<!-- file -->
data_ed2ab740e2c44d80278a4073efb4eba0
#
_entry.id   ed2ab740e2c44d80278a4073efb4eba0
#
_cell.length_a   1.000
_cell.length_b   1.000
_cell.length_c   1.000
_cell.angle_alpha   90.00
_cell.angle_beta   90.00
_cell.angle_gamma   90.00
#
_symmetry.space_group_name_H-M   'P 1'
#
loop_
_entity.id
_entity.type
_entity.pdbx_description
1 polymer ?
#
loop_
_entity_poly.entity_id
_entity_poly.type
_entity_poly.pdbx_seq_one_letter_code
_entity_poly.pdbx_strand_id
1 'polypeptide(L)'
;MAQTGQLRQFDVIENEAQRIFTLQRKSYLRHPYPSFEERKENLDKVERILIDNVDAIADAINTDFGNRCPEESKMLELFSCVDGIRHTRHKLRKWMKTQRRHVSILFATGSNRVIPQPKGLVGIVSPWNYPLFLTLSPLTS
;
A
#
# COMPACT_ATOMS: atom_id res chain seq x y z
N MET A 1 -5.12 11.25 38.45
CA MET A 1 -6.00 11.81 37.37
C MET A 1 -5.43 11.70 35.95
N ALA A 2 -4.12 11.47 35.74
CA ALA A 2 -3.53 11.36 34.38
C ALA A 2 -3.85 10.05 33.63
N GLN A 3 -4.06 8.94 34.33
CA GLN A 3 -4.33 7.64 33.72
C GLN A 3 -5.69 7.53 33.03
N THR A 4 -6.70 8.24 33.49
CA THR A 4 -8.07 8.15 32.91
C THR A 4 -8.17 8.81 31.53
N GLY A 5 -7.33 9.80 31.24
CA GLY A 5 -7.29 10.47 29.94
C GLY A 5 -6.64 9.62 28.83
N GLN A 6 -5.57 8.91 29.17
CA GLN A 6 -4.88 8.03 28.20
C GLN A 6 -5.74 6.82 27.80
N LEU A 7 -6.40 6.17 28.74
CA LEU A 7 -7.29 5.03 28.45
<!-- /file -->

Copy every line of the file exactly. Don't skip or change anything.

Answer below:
data_ed2ab740e2c44d80278a4073efb4eba0
#
_entry.id   ed2ab740e2c44d80278a4073efb4eba0
#
_cell.length_a   1.000
_cell.length_b   1.000
_cell.length_c   1.000
_cell.angle_alpha   90.00
_cell.angle_beta   90.00
_cell.angle_gamma   90.00
#
_symmetry.space_group_name_H-M   'P 1'
#
loop_
_entity.id
_entity.type
_entity.pdbx_description
1 polymer ?
#
loop_
_entity_poly.entity_id
_entity_poly.type
_entity_poly.pdbx_seq_one_letter_code
_entity_poly.pdbx_strand_id
1 'polypeptide(L)'
;MAQTGQLRQFDVIENEAQRIFTLQRKSYLRHPYPSFEERKENLDKVERILIDNVDAIADAINTDFGNRCPEESKMLELFSCVDGIRHTRHKLRKWMKTQRRHVSILFATGSNRVIPQPKGLVGIVSPWNYPLFLTLSPLTS
;
A
#
# COMPACT_ATOMS: atom_id res chain seq x y z
N MET A 1 -5.12 11.25 38.45
CA MET A 1 -6.00 11.81 37.37
C MET A 1 -5.43 11.70 35.95
N ALA A 2 -4.12 11.47 35.74
CA ALA A 2 -3.53 11.36 34.38
C ALA A 2 -3.85 10.05 33.63
N GLN A 3 -4.06 8.94 34.33
CA GLN A 3 -4.33 7.64 33.72
C GLN A 3 -5.69 7.53 33.03
N THR A 4 -6.70 8.24 33.49
CA THR A 4 -8.07 8.15 32.91
C THR A 4 -8.17 8.81 31.53
N GLY A 5 -7.33 9.80 31.24
CA GLY A 5 -7.29 10.47 29.94
C GLY A 5 -6.64 9.62 28.83
N GLN A 6 -5.57 8.91 29.17
CA GLN A 6 -4.88 8.03 28.20
C GLN A 6 -5.74 6.82 27.80
N LEU A 7 -6.40 6.17 28.74
CA LEU A 7 -7.29 5.03 28.45